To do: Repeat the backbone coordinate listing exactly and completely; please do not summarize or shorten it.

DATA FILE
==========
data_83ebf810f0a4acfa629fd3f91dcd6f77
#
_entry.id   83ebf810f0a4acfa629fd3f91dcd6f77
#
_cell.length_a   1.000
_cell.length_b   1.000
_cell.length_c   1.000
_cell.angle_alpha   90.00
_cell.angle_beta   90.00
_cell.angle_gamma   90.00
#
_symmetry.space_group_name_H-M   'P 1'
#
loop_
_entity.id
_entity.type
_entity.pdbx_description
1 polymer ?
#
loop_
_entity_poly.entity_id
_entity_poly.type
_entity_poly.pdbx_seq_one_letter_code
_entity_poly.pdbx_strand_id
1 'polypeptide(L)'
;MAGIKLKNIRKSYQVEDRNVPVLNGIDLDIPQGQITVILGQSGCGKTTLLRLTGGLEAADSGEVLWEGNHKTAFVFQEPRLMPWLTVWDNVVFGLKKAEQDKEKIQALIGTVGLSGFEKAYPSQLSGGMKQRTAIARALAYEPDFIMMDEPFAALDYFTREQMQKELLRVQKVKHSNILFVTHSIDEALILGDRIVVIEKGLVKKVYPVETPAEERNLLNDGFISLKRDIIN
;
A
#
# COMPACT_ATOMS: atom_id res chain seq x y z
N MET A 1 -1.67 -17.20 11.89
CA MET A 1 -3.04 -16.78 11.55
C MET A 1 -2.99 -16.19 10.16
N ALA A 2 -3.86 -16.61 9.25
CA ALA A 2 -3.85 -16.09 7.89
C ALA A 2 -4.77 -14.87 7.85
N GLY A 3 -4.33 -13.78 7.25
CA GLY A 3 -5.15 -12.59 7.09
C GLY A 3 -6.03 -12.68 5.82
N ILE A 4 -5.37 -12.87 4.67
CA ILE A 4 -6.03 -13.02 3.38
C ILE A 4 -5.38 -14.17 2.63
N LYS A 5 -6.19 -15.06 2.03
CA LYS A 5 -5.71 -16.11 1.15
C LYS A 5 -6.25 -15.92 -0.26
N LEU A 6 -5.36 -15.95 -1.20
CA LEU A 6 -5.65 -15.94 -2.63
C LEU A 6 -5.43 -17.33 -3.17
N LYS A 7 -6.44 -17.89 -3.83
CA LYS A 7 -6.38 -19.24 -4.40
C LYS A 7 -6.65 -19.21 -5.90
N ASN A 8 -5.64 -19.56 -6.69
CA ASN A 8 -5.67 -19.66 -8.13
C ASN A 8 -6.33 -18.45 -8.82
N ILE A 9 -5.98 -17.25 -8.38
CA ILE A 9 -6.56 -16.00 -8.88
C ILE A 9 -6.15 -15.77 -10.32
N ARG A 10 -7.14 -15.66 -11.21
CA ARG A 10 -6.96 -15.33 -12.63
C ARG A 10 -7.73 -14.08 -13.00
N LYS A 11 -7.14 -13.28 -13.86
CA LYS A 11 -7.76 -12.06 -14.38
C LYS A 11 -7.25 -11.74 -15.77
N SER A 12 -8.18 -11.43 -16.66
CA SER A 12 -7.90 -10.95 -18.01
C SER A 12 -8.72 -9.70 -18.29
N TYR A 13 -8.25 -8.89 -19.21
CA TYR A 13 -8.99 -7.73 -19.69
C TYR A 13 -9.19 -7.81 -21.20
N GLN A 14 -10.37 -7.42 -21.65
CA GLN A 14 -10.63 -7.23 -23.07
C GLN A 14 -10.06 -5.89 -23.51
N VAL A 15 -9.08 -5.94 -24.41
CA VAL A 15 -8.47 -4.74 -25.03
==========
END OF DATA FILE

data_83ebf810f0a4acfa629fd3f91dcd6f77
#
_entry.id   83ebf810f0a4acfa629fd3f91dcd6f77
#
_cell.length_a   1.000
_cell.length_b   1.000
_cell.length_c   1.000
_cell.angle_alpha   90.00
_cell.angle_beta   90.00
_cell.angle_gamma   90.00
#
_symmetry.space_group_name_H-M   'P 1'
#
loop_
_entity.id
_entity.type
_entity.pdbx_description
1 polymer ?
#
loop_
_entity_poly.entity_id
_entity_poly.type
_entity_poly.pdbx_seq_one_letter_code
_entity_poly.pdbx_strand_id
1 'polypeptide(L)'
;MAGIKLKNIRKSYQVEDRNVPVLNGIDLDIPQGQITVILGQSGCGKTTLLRLTGGLEAADSGEVLWEGNHKTAFVFQEPRLMPWLTVWDNVVFGLKKAEQDKEKIQALIGTVGLSGFEKAYPSQLSGGMKQRTAIARALAYEPDFIMMDEPFAALDYFTREQMQKELLRVQKVKHSNILFVTHSIDEALILGDRIVVIEKGLVKKVYPVETPAEERNLLNDGFISLKRDIIN
;
A
#
# COMPACT_ATOMS: atom_id res chain seq x y z
N MET A 1 -1.67 -17.20 11.89
CA MET A 1 -3.04 -16.78 11.55
C MET A 1 -2.99 -16.19 10.16
N ALA A 2 -3.86 -16.61 9.25
CA ALA A 2 -3.85 -16.09 7.89
C ALA A 2 -4.77 -14.87 7.85
N GLY A 3 -4.33 -13.78 7.25
CA GLY A 3 -5.15 -12.59 7.09
C GLY A 3 -6.03 -12.68 5.82
N ILE A 4 -5.37 -12.87 4.67
CA ILE A 4 -6.03 -13.02 3.38
C ILE A 4 -5.38 -14.17 2.63
N LYS A 5 -6.19 -15.06 2.03
CA LYS A 5 -5.71 -16.11 1.15
C LYS A 5 -6.25 -15.92 -0.26
N LEU A 6 -5.36 -15.95 -1.20
CA LEU A 6 -5.65 -15.94 -2.63
C LEU A 6 -5.43 -17.33 -3.17
N LYS A 7 -6.44 -17.89 -3.83
CA LYS A 7 -6.38 -19.24 -4.40
C LYS A 7 -6.65 -19.21 -5.90
N ASN A 8 -5.64 -19.56 -6.69
CA ASN A 8 -5.67 -19.66 -8.13
C ASN A 8 -6.33 -18.45 -8.82
N ILE A 9 -5.98 -17.25 -8.38
CA ILE A 9 -6.56 -16.00 -8.88
C ILE A 9 -6.15 -15.77 -10.32
N ARG A 10 -7.14 -15.66 -11.21
CA ARG A 10 -6.96 -15.33 -12.63
C ARG A 10 -7.73 -14.08 -13.00
N LYS A 11 -7.14 -13.28 -13.86
CA LYS A 11 -7.76 -12.06 -14.38
C LYS A 11 -7.25 -11.74 -15.77
N SER A 12 -8.18 -11.43 -16.66
CA SER A 12 -7.90 -10.95 -18.01
C SER A 12 -8.72 -9.70 -18.29
N TYR A 13 -8.25 -8.89 -19.21
CA TYR A 13 -8.99 -7.73 -19.69
C TYR A 13 -9.19 -7.81 -21.20
N GLN A 14 -10.37 -7.42 -21.65
CA GLN A 14 -10.63 -7.23 -23.07
C GLN A 14 -10.06 -5.89 -23.51
N VAL A 15 -9.08 -5.94 -24.41
CA VAL A 15 -8.47 -4.74 -25.03